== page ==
flames

burning_letters.jpg It’s cold and dark and they say that soon it will snow. I lit pages of French newsprint to start a fire and fed the flames with logs and letters stored long ago, destined then to burn today.

18. October 2003 by Jill
11 comments

Comments (11)

  1. huh? in a poetic mood these days? Flames and red autum leaves…

  2. Oh Mattias, I have many moods, and poetic is often one of them. What’s your mood? The “huh” sounds rather sarcastic and dismissal to me, as though you think poetic moods should be kept under lock and key, at least in a weblog – did you mean it that way? Or am I over-interpreting here?

  3. Wow, burning letters. That’s very cathartic. There’s a few letters I’d like to burn, but I can’t quite face sorting through them.

  4. French newsprint… that’s paper produced in France or paper printed with French??

    Between a Huh and a Wow… intersting in how Mattias reads or rather reports top down in the order of a scrolling (flames to leaves) when in narrative terms the entries would provide a diegesis that reads from bottom up (leaves to flames). Very interesting in the metonymic drift that mcb triggers with the reference to “letters” which of course could be the letters on the printed page or missives of the epistolary sort or, as in my initial reading of that comment, a game of trying to write with selected letters missing from the alphabet.

    And for some poetic reason I find myself wanting to produce a vowel interchange Mattias’s U for mcb’s O: WUW HOH

    Another game with Wow and Huh:
    Which combo resists information degradation the most? Scribble on paper or create a print out. Burn. The one with the most symmetry is readable upside down and even a charred bit of it goes a long way in the interpreation of dreams…

  5. Francois, you are a very skilled reader, you always have such astute comments!

    I meant newspapers from France, and letters that once were in envelopes, but I like your possible meanings just as well. The polyvalence (which I hadn’t thought of) in the word letters is far more interesting than my original idea.

    Writing without some letters, burning letters of the alphabet and then not being able to use them for writing, wow!

    As for the catharsis, yes, but as with so much bravado you pay for it afterwards with post-catharthic hangover.

    Or maybe it’s just autumn with its darkening days that’s getting to me… 😉

  6. What a very suggestive phrase: “post-catharthic hangover”! I really like the subtle repetition of the “th” sound after the voiced dental “t” — sure to trip up those that are not careful 🙂

    [Aside: makes me wonder about the nuances between those that write/speak about “blogosphere” and those that prefer to reference “blogsphere”. ]

    Liz Lawley also has been posting verbal and visual combinations that play with the theme of light [a sunset viewed from an office window] and psychological states.

    http://mamamusings.net/archives/2003/10/20/recalcitrant_reentry_into_reality.php

    Both of you have me thinking of connections between weblog writing and catharsis and the culture of the Cathars. Something about the heresey of healing …

  7. Ooh, and thanks to Lozano-Hemmer I even know who the Cathars are, they’re thirteenth century dualist heretics – but does their name have anything to do with catharsis?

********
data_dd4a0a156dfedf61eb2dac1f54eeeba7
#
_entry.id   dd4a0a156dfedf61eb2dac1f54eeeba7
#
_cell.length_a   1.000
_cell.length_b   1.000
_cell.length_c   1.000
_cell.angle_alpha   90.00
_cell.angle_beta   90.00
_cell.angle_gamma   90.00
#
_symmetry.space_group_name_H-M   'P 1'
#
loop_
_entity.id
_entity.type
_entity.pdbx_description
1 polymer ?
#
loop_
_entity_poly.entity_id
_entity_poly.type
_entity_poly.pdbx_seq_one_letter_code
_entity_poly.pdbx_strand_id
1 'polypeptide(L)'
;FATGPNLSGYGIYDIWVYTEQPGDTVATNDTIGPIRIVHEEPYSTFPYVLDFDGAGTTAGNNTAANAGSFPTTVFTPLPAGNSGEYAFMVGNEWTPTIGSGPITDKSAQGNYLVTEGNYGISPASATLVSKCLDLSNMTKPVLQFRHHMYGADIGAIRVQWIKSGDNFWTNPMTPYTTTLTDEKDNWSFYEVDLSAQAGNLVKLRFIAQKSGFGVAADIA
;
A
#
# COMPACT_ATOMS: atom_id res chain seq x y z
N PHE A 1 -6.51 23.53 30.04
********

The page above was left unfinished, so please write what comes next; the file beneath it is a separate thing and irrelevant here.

I like the double th too, though I suppose it’s not really correct, strictly speaking.

  8. Jill
    You mean Rafael Lozano-Hemmer? If you get a chance, please blog the connection to Cathar.

    On Anne Galloway’s blog, I had the pleasure and the opportunity, the pleasurable opportunity, of introducting your double “th” “post-catharthic hangover” term as a response to Andrew writing about “semiotic-and-after baggage”
    http://www.purselipsquarejaw.org/2003_10_01_blogger_archives.php#106675089865111515

    I think the double “th” is euphoniously correct. And is a wonderful trip cord for those that would too speedily appropriate the phrase.

  9. Yes, Rafael Lozano-Hemmer – the link in my comment above goes to my recent post about his work Two Origins, which uses texts from the Cathars.

  10. OOO
    Talk about missing the obvious. I hadn’t caught the hyperlink. I missed the different colour. A temporary colour blindness (induced by reading Liz Lawley’s entry on the color picker)? See the links report at her entry: http://mamamusings.net/archives/2003/10/22/color_picker_site.php

    OO
    or talk about a rapid read intake. I recall strolling through, catching the intriguing picutre, noting the direction of the walking figures (away from the text) and not immersing myself in reading the verbal text of the entry yet there is a feeling of overdetermination in the proximity of “catharthis” and “Cathar” that is semantic as well as sonorous. See Liz Lawley on the placement of images in relation to verbal elements http://mamamusings.net/archives/2003/10/20/recalcitrant_reentry_into_reality.php

    After reading Jill’s entry on Rafael Lozano-Hemmer the two-ness of the theme comes to the fore even more.

    O
    Anothor example of expressing a wish that gets a response by someone point to what is already there …. It is revisiting and re-interacting with a site that led one commentator to discover Anne Galloway’s shutter effect in the redesign of her site which picks up the shutters depicted in the background image.
    http://www.purselipsquarejaw.org/2003_10_01_blogger_archives.php#106668432761145628

  11. It never occured to me that you would use those French newspapers I passed on to you to light such fires …

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